What does cordon mean?

Definitions for cordon
ˈkɔr dncor·don

This dictionary definitions page includes all the possible meanings, example usage and translations of the word cordon.

Princeton's WordNet

  1. cordonnoun

    a series of sentinels or of military posts enclosing or guarding some place or thing

  2. cordonnoun

    cord or ribbon worn as an insignia of honor or rank

  3. cordonnoun

    adornment consisting of an ornamental ribbon or cord


  1. cordonnoun

    A ribbon normally worn diagonally across the chest as a decoration or insignia of rank etc.

  2. cordonnoun

    A line of people or things placed around an area to enclose or protect it.

  3. cordonnoun

    The arc of fielders on the off side, behind the batsman - the slips and gully.

  4. cordonnoun

    (botany) A woody plant, such as a fruit tree, pruned and trained to grow as a single stem on a support.

  5. cordonverb

    To form a cordon around an area in order to prevent movement in or out.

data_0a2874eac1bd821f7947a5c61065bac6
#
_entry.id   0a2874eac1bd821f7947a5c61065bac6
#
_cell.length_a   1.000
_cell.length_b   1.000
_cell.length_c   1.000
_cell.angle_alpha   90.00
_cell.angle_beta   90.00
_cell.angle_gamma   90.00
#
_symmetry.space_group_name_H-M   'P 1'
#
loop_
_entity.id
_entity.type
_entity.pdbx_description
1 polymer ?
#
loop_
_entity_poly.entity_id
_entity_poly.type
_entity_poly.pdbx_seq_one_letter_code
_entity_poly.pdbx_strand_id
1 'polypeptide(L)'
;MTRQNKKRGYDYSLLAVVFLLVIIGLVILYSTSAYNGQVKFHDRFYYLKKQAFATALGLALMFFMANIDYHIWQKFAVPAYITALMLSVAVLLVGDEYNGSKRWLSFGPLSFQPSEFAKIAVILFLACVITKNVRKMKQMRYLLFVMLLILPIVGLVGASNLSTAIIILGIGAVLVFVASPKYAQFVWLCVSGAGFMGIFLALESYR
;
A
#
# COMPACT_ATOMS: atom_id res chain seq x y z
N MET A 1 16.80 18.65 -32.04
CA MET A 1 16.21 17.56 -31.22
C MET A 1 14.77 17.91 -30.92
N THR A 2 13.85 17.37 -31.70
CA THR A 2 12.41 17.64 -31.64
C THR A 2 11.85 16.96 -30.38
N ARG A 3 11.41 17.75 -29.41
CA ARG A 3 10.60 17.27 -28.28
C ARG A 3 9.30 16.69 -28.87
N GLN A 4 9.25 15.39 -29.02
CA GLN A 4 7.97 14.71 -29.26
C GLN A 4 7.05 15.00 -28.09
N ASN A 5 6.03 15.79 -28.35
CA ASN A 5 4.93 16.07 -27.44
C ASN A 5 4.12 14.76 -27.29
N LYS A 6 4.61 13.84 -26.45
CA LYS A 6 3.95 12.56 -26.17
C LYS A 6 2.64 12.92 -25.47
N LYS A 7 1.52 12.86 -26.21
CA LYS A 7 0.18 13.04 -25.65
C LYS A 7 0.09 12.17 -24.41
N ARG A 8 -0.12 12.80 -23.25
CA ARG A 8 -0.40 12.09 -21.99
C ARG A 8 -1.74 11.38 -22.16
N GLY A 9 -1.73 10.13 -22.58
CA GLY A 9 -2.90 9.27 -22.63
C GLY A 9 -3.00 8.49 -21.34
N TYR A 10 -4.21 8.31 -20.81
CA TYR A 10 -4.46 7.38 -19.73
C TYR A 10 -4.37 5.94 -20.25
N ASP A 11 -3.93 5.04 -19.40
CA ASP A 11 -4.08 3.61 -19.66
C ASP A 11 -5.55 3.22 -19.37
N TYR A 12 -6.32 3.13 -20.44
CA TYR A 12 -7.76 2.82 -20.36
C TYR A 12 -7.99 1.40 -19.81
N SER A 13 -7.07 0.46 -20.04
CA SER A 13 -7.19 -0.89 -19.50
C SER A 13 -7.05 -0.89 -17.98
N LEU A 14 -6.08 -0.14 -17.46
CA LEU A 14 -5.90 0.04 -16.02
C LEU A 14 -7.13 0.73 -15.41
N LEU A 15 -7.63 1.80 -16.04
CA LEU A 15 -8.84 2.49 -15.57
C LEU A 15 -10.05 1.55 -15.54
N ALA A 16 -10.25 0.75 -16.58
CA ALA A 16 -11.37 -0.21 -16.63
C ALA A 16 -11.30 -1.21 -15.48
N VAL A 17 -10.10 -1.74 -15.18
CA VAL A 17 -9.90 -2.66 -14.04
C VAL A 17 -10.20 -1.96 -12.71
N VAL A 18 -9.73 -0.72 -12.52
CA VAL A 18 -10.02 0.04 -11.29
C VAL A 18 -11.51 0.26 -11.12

6. Etymology: From cordon.

Samuel Johnson's Dictionary

  1. CORDONnoun

    In fortification, a row of stones jutting out before the rampart and the basis of the parapet. Ephraim Chambers

    Etymology: Fr.


  1. cordon

    A cordon is a line or circle of police, soldiers, or guards preventing unauthorized people from approaching or leaving a particular place or area. It can also refer to a barrier or ornamental strip in architecture or a method of training fruit trees and shrubs.

Webster Dictionary

  1. Cordonnoun

    a cord or ribbon bestowed or borne as a badge of honor; a broad ribbon, usually worn after the manner of a baldric, constituting a mark of a very high grade in an honorary order. Cf. Grand cordon

  2. Cordonnoun

    the cord worn by a Franciscan friar

  3. Cordonnoun

    the coping of the scarp wall, which projects beyong the face of the wall a few inches

  4. Cordonnoun

    a line or series of sentinels, or of military posts, inclosing or guarding any place or thing

  5. Cordonnoun